Google has finally added privacy labels to the Gmail app on Apple App Store. Google took a very long time to add labels to its major apps. After YouTube, Gmail now becomes the second most important Google app to get a privacy label. Some of the popular Google apps that are widely used by iPhone users including Gmail, Google search, Photos, Docs, and YouTube.
The privacy label on Gmail app reveals that the app collects the contact info of users, user content, contacts. The Gmail app also collects your location data for analytics.
Talking about adding labels to its apps, Google had said that it would only add labels to the app when the app updates are available, “As Google’s iOS apps are updated with new features or to fix bugs, you’ll see updates to our app page listings that include the new App Privacy Details. These labels represent the maximum categories of data that could be collected—meaning if you use every available feature and service in the app. The data you provide to Google products delivers helpful services to you, and you can always control your privacy settings by visiting your Google Account or going directly to the Google products you use on iOS,” the company said in a blog. However, Google added label to the Gmail app without rolling out an update like it had said earlier.
So far over 12 Google Apps now display privacy labels but they are not as popular as Gmail or YouTube. The list includes Stadia, Google Translate, Google Authenticator, Google Play Movies and TV, Google Classroom, Google Fiber, Google Fiber TV, Wear OS, Onduo for Diabetes, Project Baseline, Google Smart Lock, Motion Stills – GIF, Collage.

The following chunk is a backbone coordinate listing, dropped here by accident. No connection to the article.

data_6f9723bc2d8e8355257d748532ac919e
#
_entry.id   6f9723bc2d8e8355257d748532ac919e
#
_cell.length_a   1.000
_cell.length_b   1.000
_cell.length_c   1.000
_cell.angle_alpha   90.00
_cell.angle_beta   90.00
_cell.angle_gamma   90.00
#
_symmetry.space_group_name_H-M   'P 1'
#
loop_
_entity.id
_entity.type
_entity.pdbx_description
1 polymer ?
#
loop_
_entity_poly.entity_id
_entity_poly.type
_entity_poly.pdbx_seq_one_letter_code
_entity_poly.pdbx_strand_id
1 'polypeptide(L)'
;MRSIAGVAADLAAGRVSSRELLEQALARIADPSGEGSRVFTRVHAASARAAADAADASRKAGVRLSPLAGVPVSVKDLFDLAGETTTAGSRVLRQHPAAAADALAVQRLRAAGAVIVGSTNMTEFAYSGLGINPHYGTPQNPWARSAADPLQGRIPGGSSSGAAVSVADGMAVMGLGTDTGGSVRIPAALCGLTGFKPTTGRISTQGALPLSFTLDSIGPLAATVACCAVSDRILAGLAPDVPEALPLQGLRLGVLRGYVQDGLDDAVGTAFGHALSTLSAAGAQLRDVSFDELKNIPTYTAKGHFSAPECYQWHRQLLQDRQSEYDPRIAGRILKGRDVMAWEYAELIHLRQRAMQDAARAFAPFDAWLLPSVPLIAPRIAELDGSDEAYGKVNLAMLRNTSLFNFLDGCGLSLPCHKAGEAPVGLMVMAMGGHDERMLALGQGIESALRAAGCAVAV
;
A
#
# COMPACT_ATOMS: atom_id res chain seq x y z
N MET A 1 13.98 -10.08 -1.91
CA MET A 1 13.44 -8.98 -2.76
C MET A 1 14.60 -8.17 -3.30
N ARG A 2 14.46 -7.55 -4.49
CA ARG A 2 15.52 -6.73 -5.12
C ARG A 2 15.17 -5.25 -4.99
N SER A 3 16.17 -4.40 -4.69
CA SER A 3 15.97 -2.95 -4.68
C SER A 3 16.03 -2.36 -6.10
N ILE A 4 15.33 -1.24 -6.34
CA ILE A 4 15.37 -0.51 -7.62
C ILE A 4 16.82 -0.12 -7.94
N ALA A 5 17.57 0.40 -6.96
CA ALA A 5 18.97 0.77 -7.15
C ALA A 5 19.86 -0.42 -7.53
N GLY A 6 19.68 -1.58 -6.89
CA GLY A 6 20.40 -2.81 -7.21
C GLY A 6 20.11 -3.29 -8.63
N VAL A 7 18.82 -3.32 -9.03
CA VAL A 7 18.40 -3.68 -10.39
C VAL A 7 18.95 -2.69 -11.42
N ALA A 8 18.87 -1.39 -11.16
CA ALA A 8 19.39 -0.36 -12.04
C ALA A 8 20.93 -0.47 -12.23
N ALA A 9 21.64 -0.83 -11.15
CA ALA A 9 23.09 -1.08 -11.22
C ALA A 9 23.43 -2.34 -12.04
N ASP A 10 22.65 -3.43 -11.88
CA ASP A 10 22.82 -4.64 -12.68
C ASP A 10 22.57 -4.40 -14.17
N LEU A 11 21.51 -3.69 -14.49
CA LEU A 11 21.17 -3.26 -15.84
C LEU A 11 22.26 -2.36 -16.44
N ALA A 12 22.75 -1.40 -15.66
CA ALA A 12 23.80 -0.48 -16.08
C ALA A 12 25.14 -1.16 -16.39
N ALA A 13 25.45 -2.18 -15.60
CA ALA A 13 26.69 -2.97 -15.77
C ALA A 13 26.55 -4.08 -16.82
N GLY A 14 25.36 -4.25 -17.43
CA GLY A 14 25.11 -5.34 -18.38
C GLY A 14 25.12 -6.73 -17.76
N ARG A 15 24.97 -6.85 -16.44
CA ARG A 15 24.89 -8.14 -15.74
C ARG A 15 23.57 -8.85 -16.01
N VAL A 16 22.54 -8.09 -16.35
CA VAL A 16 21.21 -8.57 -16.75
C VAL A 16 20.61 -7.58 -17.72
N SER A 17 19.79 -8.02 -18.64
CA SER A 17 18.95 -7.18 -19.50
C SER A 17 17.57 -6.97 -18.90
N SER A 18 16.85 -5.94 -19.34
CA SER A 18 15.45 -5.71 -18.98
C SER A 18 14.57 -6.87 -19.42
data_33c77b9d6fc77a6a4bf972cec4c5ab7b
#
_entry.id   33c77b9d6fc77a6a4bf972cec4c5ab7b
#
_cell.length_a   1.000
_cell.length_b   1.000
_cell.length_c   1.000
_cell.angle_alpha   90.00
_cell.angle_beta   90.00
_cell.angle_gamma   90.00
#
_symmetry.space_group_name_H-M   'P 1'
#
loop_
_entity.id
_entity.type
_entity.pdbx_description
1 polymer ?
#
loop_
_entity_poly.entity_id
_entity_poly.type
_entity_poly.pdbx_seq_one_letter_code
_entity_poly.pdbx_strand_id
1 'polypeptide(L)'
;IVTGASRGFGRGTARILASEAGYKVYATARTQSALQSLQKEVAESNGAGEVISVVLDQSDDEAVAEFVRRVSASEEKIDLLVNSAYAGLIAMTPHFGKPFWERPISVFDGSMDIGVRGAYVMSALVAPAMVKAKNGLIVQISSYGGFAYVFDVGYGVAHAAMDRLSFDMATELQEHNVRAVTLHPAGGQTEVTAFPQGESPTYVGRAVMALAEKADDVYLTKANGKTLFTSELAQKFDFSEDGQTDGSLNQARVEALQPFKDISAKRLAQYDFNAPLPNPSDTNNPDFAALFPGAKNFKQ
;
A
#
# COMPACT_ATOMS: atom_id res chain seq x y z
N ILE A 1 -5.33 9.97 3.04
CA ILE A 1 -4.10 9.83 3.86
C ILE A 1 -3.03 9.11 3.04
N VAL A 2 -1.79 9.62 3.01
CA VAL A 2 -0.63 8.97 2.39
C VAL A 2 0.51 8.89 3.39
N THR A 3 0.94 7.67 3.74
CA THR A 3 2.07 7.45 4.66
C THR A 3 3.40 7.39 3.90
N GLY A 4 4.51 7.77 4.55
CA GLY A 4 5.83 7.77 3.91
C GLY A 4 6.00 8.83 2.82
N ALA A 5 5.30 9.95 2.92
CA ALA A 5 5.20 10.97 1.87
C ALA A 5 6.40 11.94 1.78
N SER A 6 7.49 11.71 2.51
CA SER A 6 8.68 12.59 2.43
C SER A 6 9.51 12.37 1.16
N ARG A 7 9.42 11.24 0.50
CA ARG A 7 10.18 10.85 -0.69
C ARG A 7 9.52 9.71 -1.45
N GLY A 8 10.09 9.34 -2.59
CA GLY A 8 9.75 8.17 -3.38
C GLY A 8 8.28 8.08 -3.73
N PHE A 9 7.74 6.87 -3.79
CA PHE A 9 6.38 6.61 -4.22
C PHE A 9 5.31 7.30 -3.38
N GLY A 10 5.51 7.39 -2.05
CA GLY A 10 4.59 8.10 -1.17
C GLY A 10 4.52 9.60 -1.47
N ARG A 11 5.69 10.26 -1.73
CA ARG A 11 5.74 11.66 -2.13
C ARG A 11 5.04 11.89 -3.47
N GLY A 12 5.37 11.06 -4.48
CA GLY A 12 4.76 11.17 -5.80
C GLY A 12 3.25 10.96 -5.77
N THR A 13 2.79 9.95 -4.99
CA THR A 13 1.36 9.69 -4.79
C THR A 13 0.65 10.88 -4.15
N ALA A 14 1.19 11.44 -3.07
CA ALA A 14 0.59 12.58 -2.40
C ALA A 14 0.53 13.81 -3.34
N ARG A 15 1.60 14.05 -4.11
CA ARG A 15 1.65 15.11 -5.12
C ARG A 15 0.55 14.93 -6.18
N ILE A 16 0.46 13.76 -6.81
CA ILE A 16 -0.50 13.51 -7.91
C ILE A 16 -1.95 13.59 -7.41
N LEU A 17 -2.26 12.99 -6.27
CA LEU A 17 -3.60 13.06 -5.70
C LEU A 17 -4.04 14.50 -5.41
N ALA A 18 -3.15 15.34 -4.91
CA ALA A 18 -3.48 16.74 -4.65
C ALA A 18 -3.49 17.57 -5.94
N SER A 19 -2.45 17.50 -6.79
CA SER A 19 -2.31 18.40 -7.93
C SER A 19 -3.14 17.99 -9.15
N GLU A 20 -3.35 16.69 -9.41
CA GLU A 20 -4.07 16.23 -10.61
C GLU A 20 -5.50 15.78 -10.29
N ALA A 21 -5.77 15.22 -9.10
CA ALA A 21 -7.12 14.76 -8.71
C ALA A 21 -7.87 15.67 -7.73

Apple had announced last year that all app developers are required to add privacy labels to their apps. The labels would let the users know how much data an app is collecting from a user. Although most developers complied with Apple’s new guidelines, it surely did not go down well with Facebook. The social-media giant accused Apple of being harming the business of small developers. Facebook even saw iMessage as a threat to its WhatsApp. “We think labels should be consistent across first and third-party apps as well as reflect the strong measures apps may take to protect people’s private information. While providing people with easy-to-read information is a good start, we believe it’s important people can compare this ‘ privacy nutrition’ labels from apps they download with apps that come pre-installed, like iMessage.”